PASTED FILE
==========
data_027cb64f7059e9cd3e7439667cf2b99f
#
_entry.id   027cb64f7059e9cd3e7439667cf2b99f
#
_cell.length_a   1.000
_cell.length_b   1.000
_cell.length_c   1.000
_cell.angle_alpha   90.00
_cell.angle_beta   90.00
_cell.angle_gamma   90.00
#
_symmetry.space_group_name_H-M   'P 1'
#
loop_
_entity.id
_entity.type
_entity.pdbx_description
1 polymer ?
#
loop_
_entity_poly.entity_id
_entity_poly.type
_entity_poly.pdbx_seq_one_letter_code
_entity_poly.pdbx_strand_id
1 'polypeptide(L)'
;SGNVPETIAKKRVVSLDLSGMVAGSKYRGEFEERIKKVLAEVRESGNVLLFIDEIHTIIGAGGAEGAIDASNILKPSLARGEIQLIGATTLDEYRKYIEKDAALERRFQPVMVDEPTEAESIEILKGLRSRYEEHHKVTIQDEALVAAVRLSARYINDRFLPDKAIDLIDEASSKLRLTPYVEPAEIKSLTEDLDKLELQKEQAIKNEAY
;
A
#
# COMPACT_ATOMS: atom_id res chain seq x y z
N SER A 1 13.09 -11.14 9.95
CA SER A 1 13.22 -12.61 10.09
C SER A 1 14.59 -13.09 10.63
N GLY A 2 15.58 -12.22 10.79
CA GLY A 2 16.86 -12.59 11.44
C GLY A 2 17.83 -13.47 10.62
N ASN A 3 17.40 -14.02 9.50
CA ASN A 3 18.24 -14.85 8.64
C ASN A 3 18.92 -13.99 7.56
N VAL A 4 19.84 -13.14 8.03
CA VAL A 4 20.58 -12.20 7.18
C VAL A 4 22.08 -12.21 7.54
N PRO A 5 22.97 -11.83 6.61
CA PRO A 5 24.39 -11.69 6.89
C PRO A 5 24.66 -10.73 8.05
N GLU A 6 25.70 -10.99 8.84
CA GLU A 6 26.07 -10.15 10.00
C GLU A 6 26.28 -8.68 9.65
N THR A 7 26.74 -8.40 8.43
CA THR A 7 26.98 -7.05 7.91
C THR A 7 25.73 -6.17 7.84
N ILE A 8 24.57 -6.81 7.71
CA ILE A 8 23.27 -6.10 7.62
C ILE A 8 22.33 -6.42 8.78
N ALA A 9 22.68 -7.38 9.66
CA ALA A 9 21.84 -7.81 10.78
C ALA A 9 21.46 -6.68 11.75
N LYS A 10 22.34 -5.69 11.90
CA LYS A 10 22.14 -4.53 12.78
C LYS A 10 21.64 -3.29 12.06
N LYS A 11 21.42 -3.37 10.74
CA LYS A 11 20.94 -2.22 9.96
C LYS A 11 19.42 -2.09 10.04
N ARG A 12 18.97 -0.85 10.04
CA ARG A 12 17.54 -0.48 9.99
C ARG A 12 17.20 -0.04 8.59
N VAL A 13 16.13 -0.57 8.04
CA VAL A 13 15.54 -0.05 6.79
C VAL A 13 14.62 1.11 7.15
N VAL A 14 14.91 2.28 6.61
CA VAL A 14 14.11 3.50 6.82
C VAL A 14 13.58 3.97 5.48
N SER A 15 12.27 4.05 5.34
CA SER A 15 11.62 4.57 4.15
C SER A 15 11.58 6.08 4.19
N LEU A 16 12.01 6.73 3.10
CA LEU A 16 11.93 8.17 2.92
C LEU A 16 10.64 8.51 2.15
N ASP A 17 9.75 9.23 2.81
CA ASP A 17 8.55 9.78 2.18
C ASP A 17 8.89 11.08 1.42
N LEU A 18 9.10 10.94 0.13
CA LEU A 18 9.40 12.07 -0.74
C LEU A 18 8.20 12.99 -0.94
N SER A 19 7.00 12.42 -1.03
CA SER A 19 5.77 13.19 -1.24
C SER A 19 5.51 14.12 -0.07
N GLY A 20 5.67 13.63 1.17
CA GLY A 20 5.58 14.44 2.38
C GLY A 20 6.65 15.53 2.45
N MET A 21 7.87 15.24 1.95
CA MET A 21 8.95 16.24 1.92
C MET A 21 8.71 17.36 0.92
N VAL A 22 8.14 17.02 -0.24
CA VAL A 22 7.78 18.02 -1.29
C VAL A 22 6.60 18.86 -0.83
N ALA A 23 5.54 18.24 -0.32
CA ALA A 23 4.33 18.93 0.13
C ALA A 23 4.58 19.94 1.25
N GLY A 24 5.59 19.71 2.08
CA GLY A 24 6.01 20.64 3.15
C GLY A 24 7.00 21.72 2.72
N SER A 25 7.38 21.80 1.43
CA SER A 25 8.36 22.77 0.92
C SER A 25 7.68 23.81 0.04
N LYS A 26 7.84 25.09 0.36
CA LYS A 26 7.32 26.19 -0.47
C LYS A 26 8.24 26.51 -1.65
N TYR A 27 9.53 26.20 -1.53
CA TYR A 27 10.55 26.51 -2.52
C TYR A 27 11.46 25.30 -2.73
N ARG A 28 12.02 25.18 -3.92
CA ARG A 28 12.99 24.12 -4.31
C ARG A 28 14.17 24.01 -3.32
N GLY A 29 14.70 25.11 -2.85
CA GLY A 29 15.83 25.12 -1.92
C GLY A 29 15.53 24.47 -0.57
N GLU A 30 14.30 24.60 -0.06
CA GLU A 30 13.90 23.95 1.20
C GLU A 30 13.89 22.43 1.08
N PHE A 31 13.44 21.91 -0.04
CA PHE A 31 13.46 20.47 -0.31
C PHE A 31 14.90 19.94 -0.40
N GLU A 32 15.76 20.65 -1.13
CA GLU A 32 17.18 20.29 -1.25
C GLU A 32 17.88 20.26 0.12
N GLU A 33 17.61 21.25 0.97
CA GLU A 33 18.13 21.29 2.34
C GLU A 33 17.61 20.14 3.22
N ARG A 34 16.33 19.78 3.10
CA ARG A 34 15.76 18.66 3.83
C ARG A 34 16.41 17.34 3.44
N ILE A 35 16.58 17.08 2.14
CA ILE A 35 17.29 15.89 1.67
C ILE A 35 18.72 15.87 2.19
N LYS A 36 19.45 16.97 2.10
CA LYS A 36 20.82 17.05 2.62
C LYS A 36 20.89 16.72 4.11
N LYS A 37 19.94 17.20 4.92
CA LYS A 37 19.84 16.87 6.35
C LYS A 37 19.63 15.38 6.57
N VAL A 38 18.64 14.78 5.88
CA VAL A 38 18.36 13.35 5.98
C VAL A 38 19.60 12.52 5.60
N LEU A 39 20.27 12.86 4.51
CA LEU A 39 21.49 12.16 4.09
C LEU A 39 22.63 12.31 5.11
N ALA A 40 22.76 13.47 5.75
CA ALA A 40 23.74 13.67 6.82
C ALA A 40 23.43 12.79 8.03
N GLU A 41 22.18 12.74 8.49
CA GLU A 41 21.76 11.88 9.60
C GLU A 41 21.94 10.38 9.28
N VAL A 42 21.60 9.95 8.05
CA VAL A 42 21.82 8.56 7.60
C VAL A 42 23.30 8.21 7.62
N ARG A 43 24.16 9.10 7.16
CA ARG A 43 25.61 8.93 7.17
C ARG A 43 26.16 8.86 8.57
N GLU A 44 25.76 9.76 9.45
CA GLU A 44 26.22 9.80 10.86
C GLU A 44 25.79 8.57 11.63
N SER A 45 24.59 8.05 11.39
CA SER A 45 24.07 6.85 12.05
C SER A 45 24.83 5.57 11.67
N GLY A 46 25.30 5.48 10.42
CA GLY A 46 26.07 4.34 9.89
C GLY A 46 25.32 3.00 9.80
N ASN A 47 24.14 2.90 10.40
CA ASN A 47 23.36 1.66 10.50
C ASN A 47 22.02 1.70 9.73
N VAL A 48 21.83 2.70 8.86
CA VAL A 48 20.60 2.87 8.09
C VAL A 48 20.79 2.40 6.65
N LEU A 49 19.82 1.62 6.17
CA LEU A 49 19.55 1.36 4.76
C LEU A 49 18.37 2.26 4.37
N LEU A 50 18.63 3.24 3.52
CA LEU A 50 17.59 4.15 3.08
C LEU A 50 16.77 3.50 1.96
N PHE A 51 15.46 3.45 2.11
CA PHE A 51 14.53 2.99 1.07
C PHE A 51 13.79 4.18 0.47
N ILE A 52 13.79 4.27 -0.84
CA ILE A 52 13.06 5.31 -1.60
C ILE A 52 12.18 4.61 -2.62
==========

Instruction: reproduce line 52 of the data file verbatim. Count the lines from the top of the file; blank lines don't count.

N ILE A 8 24.57 -6.81 7.71